Thinking about my past has opened a floodgate. I hope you don’t mind. It feels good for me to write these things down. Perhaps it will help someone.
In the institution for “disturbed” children there were, as far as I could make out, two kinds of staff: counsellors and high-level counsellors. I say “high level” because these were the ones you very seldom saw except by appointment (these were probably the staff psychologists and psychiatrists). The other counsellors were the ones whom you saw almost daily–the morning shift, who were the motherly counsellors and who kept us and our clothes somewhat clean; the afternoon counsellors, who were mostly college students and who kept us busy through the afternoon and evening; and the night staff, who were mostly ignored except when you wanted to play around at night and had to wait until they checked the rooms before you jumped out the window and snuck around in the dark. I had had very little contact with these high level counsellors after my first few months in the institution. I had quickly figured out that our “talks” were actually evaluations and in my pre-adolescent peevishness I would try to turn the tables and figure out who this person was who was evaluating me. I would say things like, “If I said A, you would probably think B, but if I said C you would probably think D. As the counsellor got frustrated, I would begin to comment on what I thought his or her issues were. My meetings with high-level counsellors came quickly to an end.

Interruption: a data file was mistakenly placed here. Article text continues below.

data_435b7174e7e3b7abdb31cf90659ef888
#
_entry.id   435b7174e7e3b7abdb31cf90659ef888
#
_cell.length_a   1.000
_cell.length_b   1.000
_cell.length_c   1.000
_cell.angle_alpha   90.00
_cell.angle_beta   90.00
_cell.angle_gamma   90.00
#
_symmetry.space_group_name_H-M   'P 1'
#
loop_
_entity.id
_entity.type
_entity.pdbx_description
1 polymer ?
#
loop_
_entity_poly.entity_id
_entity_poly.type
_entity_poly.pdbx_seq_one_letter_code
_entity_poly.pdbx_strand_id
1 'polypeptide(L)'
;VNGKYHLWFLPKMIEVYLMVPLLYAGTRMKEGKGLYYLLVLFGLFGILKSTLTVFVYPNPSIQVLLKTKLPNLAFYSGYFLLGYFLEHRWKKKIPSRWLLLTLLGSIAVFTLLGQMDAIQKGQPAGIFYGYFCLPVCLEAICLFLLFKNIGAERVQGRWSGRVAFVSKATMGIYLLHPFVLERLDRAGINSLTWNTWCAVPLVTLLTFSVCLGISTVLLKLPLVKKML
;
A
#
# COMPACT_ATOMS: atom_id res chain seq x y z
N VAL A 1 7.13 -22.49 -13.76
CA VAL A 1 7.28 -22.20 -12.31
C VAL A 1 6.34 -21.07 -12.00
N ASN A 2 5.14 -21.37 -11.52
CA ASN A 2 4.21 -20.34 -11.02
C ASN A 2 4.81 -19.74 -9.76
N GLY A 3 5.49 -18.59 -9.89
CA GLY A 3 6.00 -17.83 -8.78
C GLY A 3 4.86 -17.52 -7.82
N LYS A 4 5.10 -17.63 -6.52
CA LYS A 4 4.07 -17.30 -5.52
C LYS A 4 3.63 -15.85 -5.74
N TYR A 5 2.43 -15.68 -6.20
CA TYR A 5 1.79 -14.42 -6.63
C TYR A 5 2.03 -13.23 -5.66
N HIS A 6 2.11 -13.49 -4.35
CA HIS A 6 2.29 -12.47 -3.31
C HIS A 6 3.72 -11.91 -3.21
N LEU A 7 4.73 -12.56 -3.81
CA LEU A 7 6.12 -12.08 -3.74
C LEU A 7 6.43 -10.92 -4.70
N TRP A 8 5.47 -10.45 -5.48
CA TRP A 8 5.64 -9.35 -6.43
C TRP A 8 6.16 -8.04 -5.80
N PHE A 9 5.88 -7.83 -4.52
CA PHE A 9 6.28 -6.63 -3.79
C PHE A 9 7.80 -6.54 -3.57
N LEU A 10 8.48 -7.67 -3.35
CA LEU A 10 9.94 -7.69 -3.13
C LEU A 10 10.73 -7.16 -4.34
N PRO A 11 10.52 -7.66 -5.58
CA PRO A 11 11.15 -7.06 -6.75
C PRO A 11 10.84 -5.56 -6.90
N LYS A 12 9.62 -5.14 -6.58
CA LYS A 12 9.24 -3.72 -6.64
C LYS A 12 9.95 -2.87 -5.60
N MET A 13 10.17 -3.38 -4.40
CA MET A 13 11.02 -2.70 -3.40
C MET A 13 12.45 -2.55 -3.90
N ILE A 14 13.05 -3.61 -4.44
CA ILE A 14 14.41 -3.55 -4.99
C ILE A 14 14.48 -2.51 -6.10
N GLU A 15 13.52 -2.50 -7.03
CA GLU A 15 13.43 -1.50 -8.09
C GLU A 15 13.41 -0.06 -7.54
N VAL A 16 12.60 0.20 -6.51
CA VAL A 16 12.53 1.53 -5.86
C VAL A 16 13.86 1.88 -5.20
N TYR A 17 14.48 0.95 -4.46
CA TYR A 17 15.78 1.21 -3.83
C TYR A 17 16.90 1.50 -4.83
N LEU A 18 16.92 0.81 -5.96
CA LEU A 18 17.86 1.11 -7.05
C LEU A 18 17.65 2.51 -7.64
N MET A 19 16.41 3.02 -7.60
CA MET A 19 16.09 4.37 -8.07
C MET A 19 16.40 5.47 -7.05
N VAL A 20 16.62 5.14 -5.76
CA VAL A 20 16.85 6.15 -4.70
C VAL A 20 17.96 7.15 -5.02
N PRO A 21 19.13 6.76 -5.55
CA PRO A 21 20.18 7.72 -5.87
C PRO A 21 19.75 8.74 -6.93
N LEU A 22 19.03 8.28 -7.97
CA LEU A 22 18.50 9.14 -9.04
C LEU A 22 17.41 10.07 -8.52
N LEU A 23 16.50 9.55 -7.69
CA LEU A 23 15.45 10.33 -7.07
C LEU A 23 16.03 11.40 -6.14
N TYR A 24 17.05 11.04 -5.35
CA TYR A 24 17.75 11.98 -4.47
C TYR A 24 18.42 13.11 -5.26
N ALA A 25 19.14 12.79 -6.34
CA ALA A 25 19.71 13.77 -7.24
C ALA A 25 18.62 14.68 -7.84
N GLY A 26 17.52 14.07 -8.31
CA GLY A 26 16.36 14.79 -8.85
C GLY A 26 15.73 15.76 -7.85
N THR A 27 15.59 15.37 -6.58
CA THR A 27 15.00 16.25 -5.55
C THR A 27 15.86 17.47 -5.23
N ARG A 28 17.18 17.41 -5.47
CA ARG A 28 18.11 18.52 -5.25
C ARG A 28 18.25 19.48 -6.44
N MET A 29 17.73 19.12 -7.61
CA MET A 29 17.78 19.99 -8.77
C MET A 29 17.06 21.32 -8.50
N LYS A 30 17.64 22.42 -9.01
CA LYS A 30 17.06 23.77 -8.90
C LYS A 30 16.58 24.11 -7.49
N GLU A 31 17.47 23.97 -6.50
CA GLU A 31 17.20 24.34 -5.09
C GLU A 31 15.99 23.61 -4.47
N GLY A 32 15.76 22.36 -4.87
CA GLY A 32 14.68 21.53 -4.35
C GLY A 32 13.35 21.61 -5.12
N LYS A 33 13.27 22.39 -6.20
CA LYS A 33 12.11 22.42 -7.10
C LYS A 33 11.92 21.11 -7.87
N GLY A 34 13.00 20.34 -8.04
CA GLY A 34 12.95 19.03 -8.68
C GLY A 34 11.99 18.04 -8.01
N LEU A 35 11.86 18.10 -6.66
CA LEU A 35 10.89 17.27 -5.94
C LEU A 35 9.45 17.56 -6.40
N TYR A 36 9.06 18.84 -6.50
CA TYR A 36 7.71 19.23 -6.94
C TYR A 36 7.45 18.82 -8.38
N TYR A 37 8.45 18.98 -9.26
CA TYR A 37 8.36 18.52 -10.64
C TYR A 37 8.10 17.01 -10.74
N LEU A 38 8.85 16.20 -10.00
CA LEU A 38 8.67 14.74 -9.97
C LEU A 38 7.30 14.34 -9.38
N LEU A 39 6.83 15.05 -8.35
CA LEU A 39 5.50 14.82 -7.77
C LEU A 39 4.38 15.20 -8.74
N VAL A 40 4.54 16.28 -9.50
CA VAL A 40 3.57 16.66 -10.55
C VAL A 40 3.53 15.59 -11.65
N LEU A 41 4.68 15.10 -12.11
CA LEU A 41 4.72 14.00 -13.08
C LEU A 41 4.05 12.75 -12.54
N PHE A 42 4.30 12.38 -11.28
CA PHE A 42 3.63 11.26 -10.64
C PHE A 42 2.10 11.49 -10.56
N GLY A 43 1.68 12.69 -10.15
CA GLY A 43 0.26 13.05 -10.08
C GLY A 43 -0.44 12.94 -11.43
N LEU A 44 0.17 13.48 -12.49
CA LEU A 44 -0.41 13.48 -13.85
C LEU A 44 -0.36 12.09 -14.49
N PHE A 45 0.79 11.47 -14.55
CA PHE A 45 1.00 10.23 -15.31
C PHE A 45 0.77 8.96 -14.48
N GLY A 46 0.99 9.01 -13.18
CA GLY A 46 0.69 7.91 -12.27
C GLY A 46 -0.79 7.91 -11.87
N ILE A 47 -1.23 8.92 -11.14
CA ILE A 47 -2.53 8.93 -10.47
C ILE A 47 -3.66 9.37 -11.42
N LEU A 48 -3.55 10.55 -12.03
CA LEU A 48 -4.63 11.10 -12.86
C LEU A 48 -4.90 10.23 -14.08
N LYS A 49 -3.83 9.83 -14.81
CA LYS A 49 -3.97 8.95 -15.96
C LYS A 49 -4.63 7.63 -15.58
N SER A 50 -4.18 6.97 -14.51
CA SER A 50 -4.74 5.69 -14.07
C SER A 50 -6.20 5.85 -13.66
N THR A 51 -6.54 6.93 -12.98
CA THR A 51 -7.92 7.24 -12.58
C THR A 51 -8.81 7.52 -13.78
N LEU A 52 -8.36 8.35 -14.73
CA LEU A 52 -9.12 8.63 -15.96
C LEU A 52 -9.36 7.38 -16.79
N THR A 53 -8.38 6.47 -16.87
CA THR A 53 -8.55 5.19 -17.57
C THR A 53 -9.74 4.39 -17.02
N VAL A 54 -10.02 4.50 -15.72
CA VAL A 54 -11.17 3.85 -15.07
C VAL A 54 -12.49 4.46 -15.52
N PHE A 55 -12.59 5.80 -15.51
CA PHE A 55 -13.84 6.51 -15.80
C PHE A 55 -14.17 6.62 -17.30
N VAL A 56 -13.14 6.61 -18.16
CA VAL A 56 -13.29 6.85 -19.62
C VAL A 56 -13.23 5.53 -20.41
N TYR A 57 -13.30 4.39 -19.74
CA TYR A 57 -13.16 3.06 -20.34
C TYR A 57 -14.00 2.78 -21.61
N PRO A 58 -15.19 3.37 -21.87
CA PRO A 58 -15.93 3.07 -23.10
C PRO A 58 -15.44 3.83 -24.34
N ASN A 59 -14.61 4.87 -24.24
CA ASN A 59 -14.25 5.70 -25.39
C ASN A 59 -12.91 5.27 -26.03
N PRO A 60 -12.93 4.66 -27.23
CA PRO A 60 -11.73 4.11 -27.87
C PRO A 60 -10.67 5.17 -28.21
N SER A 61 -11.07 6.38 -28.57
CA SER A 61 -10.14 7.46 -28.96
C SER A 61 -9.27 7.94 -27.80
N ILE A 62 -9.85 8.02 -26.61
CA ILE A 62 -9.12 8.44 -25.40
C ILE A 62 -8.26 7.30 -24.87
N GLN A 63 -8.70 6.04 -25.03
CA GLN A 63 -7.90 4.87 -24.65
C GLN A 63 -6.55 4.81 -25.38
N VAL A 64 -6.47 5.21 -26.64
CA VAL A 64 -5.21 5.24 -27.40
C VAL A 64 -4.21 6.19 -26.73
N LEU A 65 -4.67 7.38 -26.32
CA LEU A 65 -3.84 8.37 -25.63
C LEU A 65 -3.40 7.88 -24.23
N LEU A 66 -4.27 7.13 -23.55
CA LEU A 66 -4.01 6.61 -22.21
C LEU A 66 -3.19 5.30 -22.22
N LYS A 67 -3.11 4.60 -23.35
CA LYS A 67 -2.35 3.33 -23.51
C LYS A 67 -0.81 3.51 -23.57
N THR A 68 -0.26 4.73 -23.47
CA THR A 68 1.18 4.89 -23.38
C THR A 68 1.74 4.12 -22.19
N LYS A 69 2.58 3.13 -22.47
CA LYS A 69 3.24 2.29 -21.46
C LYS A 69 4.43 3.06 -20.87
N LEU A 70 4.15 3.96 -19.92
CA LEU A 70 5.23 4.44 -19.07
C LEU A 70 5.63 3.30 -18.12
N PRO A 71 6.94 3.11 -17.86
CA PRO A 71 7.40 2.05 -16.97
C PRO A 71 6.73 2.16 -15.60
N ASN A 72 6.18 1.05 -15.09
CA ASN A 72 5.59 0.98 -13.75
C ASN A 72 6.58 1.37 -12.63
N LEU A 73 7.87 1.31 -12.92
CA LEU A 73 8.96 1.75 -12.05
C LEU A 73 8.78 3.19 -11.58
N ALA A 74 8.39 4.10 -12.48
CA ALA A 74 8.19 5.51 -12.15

There was, however, an old man–a retired naval officer, as it turns out–who was different. I would have never gotten to meet with him except that one of the other kids told me that this counsellor had taken him out for an ice-cream cone. I wanted in on that action, so I nagged the staff until I got an appointment. At the first appointment, the old man said, “What do you want to talk about?” All I could think about was how I might manipulate him into taking me out for ice cream. He wasn’t an easy man to manipulate. He spent our first appointment telling me stories about the navy and asked me to tell him about what my dad did in the navy. Somehow he made it sound like what my dad did was important and that I too could be a sailor if I wanted. I told him that I didn’t want to be like my dad (who was a submariner), so he asked me what I wanted to do. I said I wanted to fly jets. He told me that the navy had jets, but that only officers could be pilots. When I understood that an officer was a higher rank than my father (who was a petty officer [like a sergeant in the army]), I had a sense for the first time that there was something I could do, something I could become, that would “show” that I was better than my father. In my childish mind I imagined myself as a naval officer making my father’s life hell, “court-martialing” him (what that meant, I had no idea, but I had heard the term in movies and I knew it was bad).